Lam­borgh­ini Urus

Big, bad Ital­ian bull driven

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It’s only right to men­tion Porsche first. For many rea­sons rel­e­vant to the story but more so, to have fa­thered a new breed of per­for­mance SUVs. Think of it, rewind your mem­ory, stress those brain cells and you should re­alise that Porsche was one of the first in the line of main­stream su­per­car man­u­fac­tur­ers to have ven­tured into un­char­tered ter­ri­tory. A place which ac­knowl­edges the need to have su­per­car per­for­mance without wor­ry­ing about the steep ramp an­gle ex­it­ing the deluxe condo com­plex. To clock 0-100kmph in a time warp and not slow down to a crawl over the odd speed hump. To fit the Call­away golf clubs and not just the com­pact Louis Vuit­ton duf­fle be­cause of the ap­palling lack of space. To cre­ate a space for su­per SUVs.

That place was ac­tu­ally con­cep­tu­alised first, in Italy. Sant’Agata Bolog­nese to be pre­cise, where Lam­borgh­ini cre­ated the LM002. The iconic brand’s first

1. A se­lec­tion of ma­te­ri­als can be cho­sen to cus­tomise the in­te­rior. 2. An eight speaker sound sys­tem comes stan­dard, high-end Bang & Olufsen Sound Sys­tem putting out

1,700 watts through 21 ac­tive speak­ers can be spec­i­fied as an op­tion. 3. Full TFT dis­play changes graph­ics and in­for­ma­tion shown as per the selected driv­ing modes SUV and pos­si­bly the world’s first su­perSUV, it packed the 5.2-litre V12 from the Coun­tach caged in a sturdy steel frame, skinned by riv­eted alu­minium body pan­els. The “Rambo-Lambo” only saw a lim­ited run of around 300 ve­hi­cles back in the 80s. It was ahead of its time then. The time for such cre­ations how­ever, is now.

The Urus comes in at a time when there’s enough and more com­pe­ti­tion for it. Rolls Royce, Bent­ley, Jaguar, Maserati, Alfa Romeo, brands that were never counted with the likes of the Q7s, X5s and GLSs of the world; now all of them have an SUV in their line-up and all of them su­per­sede the con­cept of a lux­ury SUV.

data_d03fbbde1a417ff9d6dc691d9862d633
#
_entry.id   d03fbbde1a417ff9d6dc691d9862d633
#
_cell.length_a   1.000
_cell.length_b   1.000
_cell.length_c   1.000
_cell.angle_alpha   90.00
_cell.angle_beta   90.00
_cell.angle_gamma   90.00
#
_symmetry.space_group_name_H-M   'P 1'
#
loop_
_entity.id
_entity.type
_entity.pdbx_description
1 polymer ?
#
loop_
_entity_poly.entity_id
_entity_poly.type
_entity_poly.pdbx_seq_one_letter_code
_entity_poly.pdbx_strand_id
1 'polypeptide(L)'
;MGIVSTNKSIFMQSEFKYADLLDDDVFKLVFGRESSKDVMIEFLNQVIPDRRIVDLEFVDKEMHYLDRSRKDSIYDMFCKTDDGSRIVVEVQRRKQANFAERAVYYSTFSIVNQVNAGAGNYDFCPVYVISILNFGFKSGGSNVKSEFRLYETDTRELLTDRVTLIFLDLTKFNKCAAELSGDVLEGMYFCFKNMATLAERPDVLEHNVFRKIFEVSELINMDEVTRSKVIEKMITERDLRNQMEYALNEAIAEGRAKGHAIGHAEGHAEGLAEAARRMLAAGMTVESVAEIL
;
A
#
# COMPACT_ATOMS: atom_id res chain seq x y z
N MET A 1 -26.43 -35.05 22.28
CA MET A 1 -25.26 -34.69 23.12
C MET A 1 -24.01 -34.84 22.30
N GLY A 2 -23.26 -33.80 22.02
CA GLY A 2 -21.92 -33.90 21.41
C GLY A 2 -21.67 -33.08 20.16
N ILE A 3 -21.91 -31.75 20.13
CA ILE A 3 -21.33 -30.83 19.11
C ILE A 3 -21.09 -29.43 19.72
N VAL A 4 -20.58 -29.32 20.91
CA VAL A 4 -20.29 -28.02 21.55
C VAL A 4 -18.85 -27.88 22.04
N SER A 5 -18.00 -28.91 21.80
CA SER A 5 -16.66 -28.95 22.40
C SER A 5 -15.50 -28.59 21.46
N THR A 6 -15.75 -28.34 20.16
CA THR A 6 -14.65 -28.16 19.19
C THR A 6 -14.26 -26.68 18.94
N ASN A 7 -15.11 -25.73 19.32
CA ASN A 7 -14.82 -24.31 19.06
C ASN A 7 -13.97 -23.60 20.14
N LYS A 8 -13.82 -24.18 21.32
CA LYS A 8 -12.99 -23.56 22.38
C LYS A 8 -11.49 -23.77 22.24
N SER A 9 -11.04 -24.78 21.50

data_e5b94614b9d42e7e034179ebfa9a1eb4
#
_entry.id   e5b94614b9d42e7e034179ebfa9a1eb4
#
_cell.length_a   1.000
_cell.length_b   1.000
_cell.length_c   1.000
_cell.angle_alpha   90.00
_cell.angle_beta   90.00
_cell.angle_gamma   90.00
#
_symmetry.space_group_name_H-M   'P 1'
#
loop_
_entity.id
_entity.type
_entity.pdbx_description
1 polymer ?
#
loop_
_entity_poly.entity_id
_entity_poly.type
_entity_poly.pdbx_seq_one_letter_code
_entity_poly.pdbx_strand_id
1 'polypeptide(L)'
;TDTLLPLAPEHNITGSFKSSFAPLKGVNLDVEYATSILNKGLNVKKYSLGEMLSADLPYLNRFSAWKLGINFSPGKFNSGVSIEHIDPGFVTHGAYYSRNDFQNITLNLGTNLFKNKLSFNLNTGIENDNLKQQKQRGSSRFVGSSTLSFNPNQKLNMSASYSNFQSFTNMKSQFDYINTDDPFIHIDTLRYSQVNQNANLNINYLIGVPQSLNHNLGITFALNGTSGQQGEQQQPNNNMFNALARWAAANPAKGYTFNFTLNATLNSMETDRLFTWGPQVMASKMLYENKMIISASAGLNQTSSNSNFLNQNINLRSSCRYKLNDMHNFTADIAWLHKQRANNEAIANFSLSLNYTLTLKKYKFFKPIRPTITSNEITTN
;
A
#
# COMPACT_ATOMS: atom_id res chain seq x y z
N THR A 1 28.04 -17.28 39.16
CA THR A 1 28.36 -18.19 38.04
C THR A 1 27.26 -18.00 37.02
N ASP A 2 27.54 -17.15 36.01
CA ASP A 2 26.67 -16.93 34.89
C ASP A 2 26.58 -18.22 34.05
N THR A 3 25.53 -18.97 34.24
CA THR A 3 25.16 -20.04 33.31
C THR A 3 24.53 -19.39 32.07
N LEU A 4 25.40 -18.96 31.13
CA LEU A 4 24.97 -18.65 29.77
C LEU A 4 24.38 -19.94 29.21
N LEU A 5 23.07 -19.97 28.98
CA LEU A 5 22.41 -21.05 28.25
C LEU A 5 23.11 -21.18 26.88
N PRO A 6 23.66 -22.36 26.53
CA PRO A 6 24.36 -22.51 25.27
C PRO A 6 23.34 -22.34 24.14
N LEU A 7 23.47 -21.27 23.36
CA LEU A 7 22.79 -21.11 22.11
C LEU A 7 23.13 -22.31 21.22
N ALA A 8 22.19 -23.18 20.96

Of course, the Urus still had to live up to be­ing the spir­i­tual suc­ces­sor of the LM002. More than that, the Urus had to be a Lam­borgh­ini. And that very thought set the Sant’Agata boffins on a flight to meet the cousins, in Stutt­gart. The Urus is an amal­ga­ma­tion of finds from the VW Group’s parts bin but since this is a Lam­borgh­ini, these parts just had to be the very best. So de­spite bor­row­ing the un­der­pin­nings of a Porsche Cayenne that uses the VW (Group’s) MLB-evo plat­form, the high­est-tune of the 4-litre, twin-turbo V8 en­gine was or­dered for. That’s be­cause a 2.2 tonne SUV had to be pro­pelled to 100kmph from a stand­still in just 3.6 sec­onds and achieve a top speed, three times that fig­ure. The big­gest car­bon ce­ramic brakes were fit­ted be­cause the Urus had to stop from a 100kmph to a stand­still in a mere 33.7 me­tres. Rear-wheel steer­ing was re­quired be­cause a Lam­borgh­ini SUV had to hug a corner and pull mas­sive G-forces while do­ing so. And, trick sus­pen­sion had to fea­ture adap­tive air tech­nol­ogy and ac­tive roll bars be­cause the Urus can­not drop a rev should it’s owner de­cide to take a short­cut through the Sa­hara.

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